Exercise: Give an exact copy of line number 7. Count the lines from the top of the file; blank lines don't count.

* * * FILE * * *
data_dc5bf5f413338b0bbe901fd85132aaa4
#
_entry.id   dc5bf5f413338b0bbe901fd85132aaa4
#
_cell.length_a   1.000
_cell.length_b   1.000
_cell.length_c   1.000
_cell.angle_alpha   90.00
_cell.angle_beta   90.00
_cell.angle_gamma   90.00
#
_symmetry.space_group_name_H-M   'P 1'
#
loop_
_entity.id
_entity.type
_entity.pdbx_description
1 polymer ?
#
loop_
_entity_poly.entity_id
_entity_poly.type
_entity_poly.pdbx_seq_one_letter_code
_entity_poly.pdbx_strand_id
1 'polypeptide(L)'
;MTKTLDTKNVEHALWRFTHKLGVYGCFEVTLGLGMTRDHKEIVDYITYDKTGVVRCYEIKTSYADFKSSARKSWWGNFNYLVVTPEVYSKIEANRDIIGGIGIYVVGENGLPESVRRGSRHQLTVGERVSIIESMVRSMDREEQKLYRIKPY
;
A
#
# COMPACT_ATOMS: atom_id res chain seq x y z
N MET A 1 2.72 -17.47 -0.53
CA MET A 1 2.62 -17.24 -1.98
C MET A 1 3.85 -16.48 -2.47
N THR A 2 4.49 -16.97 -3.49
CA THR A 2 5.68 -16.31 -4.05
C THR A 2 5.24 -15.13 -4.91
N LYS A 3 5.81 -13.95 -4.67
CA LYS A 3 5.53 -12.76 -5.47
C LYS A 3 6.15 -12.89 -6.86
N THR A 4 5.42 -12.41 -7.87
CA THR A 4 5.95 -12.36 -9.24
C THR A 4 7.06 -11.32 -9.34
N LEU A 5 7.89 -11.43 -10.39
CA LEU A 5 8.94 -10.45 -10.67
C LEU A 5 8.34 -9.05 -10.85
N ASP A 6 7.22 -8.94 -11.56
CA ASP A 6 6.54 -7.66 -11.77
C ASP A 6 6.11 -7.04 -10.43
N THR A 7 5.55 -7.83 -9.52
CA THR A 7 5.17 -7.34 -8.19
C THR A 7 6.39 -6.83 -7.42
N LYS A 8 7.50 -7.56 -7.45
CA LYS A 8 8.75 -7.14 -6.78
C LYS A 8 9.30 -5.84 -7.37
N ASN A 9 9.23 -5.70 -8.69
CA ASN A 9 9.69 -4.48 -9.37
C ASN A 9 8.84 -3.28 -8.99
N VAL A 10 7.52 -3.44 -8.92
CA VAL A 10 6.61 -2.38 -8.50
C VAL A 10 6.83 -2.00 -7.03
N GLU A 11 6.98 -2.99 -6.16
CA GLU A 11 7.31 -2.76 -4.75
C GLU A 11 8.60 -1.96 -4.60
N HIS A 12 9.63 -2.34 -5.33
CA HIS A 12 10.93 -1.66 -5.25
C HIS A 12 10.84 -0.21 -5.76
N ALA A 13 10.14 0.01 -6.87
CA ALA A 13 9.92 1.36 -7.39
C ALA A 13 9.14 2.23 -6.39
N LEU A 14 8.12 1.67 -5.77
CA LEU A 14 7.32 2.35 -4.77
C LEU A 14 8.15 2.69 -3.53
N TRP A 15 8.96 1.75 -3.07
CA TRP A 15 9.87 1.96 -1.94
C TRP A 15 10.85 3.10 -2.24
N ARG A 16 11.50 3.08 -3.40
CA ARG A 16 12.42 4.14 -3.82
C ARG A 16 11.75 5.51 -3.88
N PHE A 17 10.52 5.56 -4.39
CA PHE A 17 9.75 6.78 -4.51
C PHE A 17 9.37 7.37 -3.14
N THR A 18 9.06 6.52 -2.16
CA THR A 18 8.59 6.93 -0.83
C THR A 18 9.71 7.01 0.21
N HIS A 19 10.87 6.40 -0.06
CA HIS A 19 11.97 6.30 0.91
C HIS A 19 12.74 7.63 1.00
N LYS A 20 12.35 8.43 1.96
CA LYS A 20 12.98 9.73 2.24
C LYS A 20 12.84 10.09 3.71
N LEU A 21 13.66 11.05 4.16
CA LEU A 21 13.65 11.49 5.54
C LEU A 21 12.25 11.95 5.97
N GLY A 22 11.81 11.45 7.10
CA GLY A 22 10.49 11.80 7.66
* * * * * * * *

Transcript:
_cell.length_c   1.000